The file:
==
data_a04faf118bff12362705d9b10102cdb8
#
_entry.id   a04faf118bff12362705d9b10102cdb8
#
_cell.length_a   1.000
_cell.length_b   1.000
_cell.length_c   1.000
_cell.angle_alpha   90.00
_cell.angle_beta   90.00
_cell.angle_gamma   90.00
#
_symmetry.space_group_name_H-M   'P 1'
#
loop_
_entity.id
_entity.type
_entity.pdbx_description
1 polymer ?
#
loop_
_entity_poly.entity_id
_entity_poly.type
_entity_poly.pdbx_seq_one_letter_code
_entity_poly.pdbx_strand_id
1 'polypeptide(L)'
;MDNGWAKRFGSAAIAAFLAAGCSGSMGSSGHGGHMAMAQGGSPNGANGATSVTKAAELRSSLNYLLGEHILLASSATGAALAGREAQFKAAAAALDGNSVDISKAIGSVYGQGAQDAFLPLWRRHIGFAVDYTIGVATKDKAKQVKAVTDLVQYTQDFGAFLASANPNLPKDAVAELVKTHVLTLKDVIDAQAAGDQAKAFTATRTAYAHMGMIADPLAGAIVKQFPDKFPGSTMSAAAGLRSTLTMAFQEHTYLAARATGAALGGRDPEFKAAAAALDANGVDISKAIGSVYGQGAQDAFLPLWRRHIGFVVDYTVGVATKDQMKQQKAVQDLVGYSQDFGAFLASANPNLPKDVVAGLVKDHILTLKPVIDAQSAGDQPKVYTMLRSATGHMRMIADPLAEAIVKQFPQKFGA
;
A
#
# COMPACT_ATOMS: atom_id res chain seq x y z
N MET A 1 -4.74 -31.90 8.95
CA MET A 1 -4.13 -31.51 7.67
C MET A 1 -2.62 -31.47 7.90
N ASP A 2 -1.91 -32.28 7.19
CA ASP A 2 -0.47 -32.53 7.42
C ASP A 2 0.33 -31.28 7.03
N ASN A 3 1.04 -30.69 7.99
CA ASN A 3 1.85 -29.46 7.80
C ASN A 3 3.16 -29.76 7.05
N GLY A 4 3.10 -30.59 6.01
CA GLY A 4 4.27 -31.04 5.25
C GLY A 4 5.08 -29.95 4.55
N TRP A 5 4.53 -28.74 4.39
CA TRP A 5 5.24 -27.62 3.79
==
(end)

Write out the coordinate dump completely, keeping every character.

data_a04faf118bff12362705d9b10102cdb8
#
_entry.id   a04faf118bff12362705d9b10102cdb8
#
_cell.length_a   1.000
_cell.length_b   1.000
_cell.length_c   1.000
_cell.angle_alpha   90.00
_cell.angle_beta   90.00
_cell.angle_gamma   90.00
#
_symmetry.space_group_name_H-M   'P 1'
#
loop_
_entity.id
_entity.type
_entity.pdbx_description
1 polymer ?
#
loop_
_entity_poly.entity_id
_entity_poly.type
_entity_poly.pdbx_seq_one_letter_code
_entity_poly.pdbx_strand_id
1 'polypeptide(L)'
;MDNGWAKRFGSAAIAAFLAAGCSGSMGSSGHGGHMAMAQGGSPNGANGATSVTKAAELRSSLNYLLGEHILLASSATGAALAGREAQFKAAAAALDGNSVDISKAIGSVYGQGAQDAFLPLWRRHIGFAVDYTIGVATKDKAKQVKAVTDLVQYTQDFGAFLASANPNLPKDAVAELVKTHVLTLKDVIDAQAAGDQAKAFTATRTAYAHMGMIADPLAGAIVKQFPDKFPGSTMSAAAGLRSTLTMAFQEHTYLAARATGAALGGRDPEFKAAAAALDANGVDISKAIGSVYGQGAQDAFLPLWRRHIGFVVDYTVGVATKDQMKQQKAVQDLVGYSQDFGAFLASANPNLPKDVVAGLVKDHILTLKPVIDAQSAGDQPKVYTMLRSATGHMRMIADPLAEAIVKQFPQKFGA
;
A
#
# COMPACT_ATOMS: atom_id res chain seq x y z
N MET A 1 -4.74 -31.90 8.95
CA MET A 1 -4.13 -31.51 7.67
C MET A 1 -2.62 -31.47 7.90
N ASP A 2 -1.91 -32.28 7.19
CA ASP A 2 -0.47 -32.53 7.42
C ASP A 2 0.33 -31.28 7.03
N ASN A 3 1.04 -30.69 7.99
CA ASN A 3 1.85 -29.46 7.80
C ASN A 3 3.16 -29.76 7.05
N GLY A 4 3.10 -30.59 6.01
CA GLY A 4 4.27 -31.04 5.25
C GLY A 4 5.08 -29.95 4.55
N TRP A 5 4.53 -28.74 4.39
CA TRP A 5 5.24 -27.62 3.79